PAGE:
May 7, 2014 | The war on drugs is a global disaster, ranging from mass incarceration to violent, billion-dollar cartels. It is a public health nightmare, and a social justice embarrassment that targets communities of color and locks them up for profit. When the UN General Assembly convenes its special session on drugs in 2016, it should take heed of a groundbreaking report released May 7, which exposes the injustices of the drug war.
Five Nobel Prize economists have weighed in on the repercussions of the global war on drugs, outlining “the effects of prohibition on security, drug prices, rule of law and public health,” according to a press release. It concludes that governments would make better use of their money and resources by supporting evidence-based policies, and calls on these governments to do so.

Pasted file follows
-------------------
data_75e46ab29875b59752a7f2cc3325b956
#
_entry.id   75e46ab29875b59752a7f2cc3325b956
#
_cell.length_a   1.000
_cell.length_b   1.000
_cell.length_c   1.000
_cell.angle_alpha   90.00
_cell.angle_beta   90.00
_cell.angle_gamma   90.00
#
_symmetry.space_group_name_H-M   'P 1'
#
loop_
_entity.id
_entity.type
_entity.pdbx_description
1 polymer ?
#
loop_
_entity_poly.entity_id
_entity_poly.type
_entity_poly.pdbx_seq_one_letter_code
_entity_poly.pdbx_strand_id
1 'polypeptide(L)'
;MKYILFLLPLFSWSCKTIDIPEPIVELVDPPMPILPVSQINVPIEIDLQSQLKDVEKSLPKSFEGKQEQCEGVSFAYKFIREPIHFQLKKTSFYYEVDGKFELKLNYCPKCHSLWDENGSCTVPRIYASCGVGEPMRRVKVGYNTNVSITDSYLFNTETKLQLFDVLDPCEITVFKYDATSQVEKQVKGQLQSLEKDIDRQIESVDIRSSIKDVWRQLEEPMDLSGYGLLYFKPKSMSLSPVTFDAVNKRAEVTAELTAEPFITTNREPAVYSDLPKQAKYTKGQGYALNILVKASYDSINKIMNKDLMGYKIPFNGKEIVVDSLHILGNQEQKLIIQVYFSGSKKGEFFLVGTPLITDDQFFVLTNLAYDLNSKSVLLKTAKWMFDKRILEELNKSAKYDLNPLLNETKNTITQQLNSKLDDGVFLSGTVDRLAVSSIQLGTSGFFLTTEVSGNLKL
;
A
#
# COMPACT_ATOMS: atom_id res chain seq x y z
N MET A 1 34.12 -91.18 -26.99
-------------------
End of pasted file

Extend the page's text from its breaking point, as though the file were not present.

Guatemalan President Otto Pérez Molina announced the report, titled “Ending the Drug Wars: Report of the LSE Expert Group on the Economics of Drug Policy,” during a live event at the London School of Economics, which published the paper.
In addition to the economists (Kenneth Arrow, Sir Christopher Pissarides, Thomas Schelling, Vernon Smith, and Oliver Williamson), international players such as former U.S. Secretary of State George Shultz and Deputy Prime Minister of the United Kingdom Nick Clegg signed the report’s foreword, signaling the level of attention that may be awarded to this report, and perhaps, a shift in policy to be expected on the horizon.
By Elizabeth Limbach
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